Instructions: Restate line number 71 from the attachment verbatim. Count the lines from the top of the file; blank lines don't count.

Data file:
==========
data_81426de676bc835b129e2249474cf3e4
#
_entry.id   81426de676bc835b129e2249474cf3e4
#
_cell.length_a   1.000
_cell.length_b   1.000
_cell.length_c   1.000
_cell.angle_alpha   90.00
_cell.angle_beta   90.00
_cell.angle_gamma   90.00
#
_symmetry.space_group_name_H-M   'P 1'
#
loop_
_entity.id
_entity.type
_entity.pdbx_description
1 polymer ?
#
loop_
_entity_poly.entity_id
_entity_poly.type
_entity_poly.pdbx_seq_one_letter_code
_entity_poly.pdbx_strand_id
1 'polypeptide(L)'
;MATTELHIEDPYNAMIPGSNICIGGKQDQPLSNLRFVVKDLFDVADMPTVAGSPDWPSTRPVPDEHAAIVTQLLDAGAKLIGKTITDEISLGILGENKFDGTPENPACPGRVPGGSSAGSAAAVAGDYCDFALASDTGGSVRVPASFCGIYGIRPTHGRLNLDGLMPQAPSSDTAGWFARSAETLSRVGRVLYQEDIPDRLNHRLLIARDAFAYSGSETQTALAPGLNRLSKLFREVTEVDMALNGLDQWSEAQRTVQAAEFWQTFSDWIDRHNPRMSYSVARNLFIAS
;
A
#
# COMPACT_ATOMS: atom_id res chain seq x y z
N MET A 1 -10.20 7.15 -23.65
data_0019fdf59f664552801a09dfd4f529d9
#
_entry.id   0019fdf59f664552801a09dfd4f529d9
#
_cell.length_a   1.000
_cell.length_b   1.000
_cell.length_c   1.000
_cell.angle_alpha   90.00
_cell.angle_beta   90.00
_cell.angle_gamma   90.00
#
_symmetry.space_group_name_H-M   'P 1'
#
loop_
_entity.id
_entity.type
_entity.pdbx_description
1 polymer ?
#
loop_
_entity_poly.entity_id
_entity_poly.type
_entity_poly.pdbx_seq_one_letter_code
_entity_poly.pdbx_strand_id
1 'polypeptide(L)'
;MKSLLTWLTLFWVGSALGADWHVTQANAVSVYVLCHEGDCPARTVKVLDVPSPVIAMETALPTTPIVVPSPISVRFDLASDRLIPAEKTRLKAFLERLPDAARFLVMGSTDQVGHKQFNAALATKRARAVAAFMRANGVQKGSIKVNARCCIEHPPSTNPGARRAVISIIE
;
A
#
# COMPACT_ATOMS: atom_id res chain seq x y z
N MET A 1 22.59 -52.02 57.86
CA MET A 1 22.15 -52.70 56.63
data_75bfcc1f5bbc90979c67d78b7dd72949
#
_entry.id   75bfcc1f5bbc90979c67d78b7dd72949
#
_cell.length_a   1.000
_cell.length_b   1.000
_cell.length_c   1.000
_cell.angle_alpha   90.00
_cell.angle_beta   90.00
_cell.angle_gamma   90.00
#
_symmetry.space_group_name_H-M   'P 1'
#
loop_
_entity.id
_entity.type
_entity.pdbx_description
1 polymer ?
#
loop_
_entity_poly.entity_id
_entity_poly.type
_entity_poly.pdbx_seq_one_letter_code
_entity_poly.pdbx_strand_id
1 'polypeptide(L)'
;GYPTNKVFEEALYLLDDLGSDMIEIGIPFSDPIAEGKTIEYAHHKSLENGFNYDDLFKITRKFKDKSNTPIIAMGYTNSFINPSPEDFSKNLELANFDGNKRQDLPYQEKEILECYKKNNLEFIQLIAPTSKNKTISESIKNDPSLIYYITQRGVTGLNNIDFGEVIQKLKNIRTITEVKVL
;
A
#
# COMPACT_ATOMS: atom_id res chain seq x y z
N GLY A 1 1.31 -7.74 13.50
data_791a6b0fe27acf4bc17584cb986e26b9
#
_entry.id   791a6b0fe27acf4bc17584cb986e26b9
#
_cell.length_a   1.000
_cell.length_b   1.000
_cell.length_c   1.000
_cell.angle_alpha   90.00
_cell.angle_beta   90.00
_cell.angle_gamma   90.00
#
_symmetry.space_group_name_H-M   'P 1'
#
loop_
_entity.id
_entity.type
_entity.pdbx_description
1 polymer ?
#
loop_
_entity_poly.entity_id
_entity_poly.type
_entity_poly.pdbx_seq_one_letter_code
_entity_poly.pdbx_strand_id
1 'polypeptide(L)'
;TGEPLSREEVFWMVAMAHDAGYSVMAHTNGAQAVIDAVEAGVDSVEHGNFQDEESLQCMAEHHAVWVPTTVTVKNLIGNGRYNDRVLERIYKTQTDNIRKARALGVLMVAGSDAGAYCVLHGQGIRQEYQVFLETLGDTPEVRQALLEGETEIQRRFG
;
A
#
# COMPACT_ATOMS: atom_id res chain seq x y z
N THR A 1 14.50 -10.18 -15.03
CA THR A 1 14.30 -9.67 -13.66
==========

_cell.angle_alpha   90.00